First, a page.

Reporters who wrote their stories “in the room” without the benefit of seeing the demos only heard what sounded like a familiar aspirational speech. But if you actually saw some of the product specifics it put some interesting “meat on the bones” of Irving and Stata’s general remarks.
Asked to discuss my reactions immediately following the press conference, I told the BBC that Yahoo has “strong products and strong content but they don’t have . . . . products that have gotten people excited.” I told the Wall Street Journal that “They need to show up with sexy, exciting stuff to regain some of their old credibility.” These were my immediate, quick reactions to the general and short-on-specifics speeches. But I felt differently after speaking to the product people.
Out in the hall I saw:
- A new version of Yahoo Messenger than includes a “Face Time” like PC-to-smartphone video chat capability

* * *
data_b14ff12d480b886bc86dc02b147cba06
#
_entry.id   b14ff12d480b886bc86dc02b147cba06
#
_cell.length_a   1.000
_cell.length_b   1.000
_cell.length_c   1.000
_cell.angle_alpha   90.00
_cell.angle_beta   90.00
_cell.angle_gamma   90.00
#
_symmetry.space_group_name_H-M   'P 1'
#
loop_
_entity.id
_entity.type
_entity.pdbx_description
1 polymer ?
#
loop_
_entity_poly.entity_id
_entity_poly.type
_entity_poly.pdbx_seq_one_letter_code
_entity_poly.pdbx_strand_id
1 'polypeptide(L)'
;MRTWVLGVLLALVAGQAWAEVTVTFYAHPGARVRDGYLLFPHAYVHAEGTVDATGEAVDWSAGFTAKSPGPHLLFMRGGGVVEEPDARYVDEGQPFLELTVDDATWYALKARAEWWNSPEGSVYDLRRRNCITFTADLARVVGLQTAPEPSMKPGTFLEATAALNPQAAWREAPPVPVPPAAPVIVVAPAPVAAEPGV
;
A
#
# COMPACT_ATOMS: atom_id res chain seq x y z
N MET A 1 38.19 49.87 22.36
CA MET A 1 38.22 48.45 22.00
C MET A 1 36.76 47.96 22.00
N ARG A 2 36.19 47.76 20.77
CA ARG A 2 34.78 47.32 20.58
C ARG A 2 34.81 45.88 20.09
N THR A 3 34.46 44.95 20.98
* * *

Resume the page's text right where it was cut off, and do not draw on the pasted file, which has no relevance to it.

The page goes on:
- A better looking and seemingly faster Yahoo Mail
- A very well-designed version of Yahoo for the iPad (nothing like the browser version) that was visually rich and capable of customization
- Some impressive new rich media ad units
- A much improved version of Yahoo Groups that was visually more pleasing and seemingly more useful
- A partly new search interface with some intriguing possibilities, including the presentation of rich display ads in the “accordion” module at the top of results:
Yahoo Search SVP Shashi Seth told me that this accordion module, which allows users to quickly browse through information, was testing very well and would be coming this fall. Whether you like it or not personally it’s the kind of thing that Yahoo has said it was going to do in the post-Bing era: innovate on top of the Microsoft index.